Abstract | Context: Although sex hormone binding globulin (SHBG) and testosterone (T) have been inversely associated with risk of diabetes, few studies have examined dihydrotestosterone (DHT), a more potent androgen than T, or older adults, whose glycemic pathophysiology differs from younger adults.
Objective: To determine the associations of SHBG, T, and DHT with insulin resistance and incident diabetes in older adult men. Design: In a prospective cohort study, we evaluated baseline levels of SHBG, T, and DHT using liquid chromatography–tandem mass spectrometry among 852 men in the Cardiovascular Health Study free of diabetes and cardiovascular disease in 1994.
Main Outcome: Insulin resistance estimated by HOMA-IR and insulin sensitivity estimated by the Gutt index in 1996, and incident diabetes (n=112) ascertained over a mean follow-up of 9.8 years.
Results: In linear regression models adjusted for demographics, alcohol consumption, current smoking, body-mass index, and other androgens, SHBG (HOMA-IR 0.30 units lower per doubling; 95% confidence interval [CI], 0.08–0.52; p=0.01) and total DHT (HOMA-IR 0.18 units lower per doubling; 95% CI 0.06–0.30; p=0.01), but not free T (p=0.33) were inversely associated with insulin resistance. In corresponding Cox proportional hazards models, total DHT was again inversely associated with risk of diabetes (adjusted hazard ratio per doubling 0.69; 95% CI, 0.52–0.92; p=0.01), but SHBG (hazard ratio 1.09; 95% CI, 0.74–1.59; p=0.66) and free T (hazard ratio 1.15; 95% CI, 0.92–1.43; p=0.23) were not.
Conclusions: Among older men, higher levels of DHT are inversely associated with insulin resistance and risk of diabetes over the ensuing 10 years, while levels of T are not. Future studies are still needed to clarify the role of SHBG in risk of diabetes in this population.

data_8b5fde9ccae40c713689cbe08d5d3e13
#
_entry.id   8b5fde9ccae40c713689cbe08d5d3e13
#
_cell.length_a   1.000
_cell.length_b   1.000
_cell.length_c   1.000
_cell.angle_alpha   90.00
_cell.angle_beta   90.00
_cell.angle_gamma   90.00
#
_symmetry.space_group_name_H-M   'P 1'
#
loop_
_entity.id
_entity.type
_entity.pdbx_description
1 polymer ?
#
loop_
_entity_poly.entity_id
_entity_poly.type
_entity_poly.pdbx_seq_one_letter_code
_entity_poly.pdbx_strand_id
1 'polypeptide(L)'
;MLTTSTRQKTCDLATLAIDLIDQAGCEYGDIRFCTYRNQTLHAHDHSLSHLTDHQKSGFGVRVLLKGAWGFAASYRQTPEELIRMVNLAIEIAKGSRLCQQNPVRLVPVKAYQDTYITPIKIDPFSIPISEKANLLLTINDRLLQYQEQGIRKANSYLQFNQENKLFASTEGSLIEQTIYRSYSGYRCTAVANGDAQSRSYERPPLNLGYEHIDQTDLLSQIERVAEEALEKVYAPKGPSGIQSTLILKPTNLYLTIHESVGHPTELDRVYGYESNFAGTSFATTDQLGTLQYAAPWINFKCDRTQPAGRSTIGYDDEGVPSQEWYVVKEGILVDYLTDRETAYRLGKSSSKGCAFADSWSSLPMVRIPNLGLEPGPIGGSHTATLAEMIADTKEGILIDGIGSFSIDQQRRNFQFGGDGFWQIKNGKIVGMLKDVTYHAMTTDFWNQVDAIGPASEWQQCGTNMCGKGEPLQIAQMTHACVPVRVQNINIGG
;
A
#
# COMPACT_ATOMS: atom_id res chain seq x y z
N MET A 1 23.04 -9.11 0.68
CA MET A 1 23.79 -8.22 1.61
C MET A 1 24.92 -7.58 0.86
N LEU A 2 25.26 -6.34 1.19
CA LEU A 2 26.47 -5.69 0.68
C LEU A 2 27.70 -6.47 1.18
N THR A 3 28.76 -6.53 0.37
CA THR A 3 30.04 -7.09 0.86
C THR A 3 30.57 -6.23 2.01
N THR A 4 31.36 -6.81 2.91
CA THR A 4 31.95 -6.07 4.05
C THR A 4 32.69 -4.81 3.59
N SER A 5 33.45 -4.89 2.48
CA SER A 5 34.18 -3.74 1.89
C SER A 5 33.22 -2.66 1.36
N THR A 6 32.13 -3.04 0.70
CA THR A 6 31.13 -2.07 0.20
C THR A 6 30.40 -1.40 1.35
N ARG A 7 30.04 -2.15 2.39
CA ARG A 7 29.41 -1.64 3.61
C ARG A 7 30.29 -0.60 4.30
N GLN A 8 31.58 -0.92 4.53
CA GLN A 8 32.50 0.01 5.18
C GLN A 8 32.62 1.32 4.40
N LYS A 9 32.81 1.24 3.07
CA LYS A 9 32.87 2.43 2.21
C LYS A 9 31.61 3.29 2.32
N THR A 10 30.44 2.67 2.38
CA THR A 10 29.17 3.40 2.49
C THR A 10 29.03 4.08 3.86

Department of Medicine, Beth Israel Deaconess Medical Center, Boston, MA (KEJ, KJM); Departments of Biostatistics (MLB), Psychiatry and Behavioral Sciences (MMS), and Medicine (AMM), University of Washington, Seattle, WA; Division on Aging, Brigham and Women’s Hospital and Harvard Medical School, Boston, MA (LD); Division of Nephrology-Hypertension, University of California San Diego and Veterans Affairs San Diego Healthcare System, San Diego, CA (JHI); Departments of Medicine and Epidemiology and Population Health, Albert Einstein College of Medicine, Bronx, NY (JRK); New York Academy of Medicine, NY, New York (DSS); Geriatric Research, Education and Clinical Center (AMM), VA Puget Sound Health Care System (MMS, AMM), Seattle, WA Katherine E. Joyce, Mary L. Biggs, Luc Djoussé, Joachim H. Ix, Jorge R. Kizer, David S. Siscovick, Molly M. Shores, Alvin M. Matsumoto, and Kenneth J. Mukamal Address all correspondence and requests for reprints to: Kenneth J. Mukamal, MD, MPH, Beth Israel Deaconess Medical Center, 1309 Beacon Street, second Floor, Brookline, MA 02446
Received: July 08, 2016
Accepted: October 06, 2016
First Published Online: October 12, 2016
The Journal of Clinical Endocrinology & Metabolism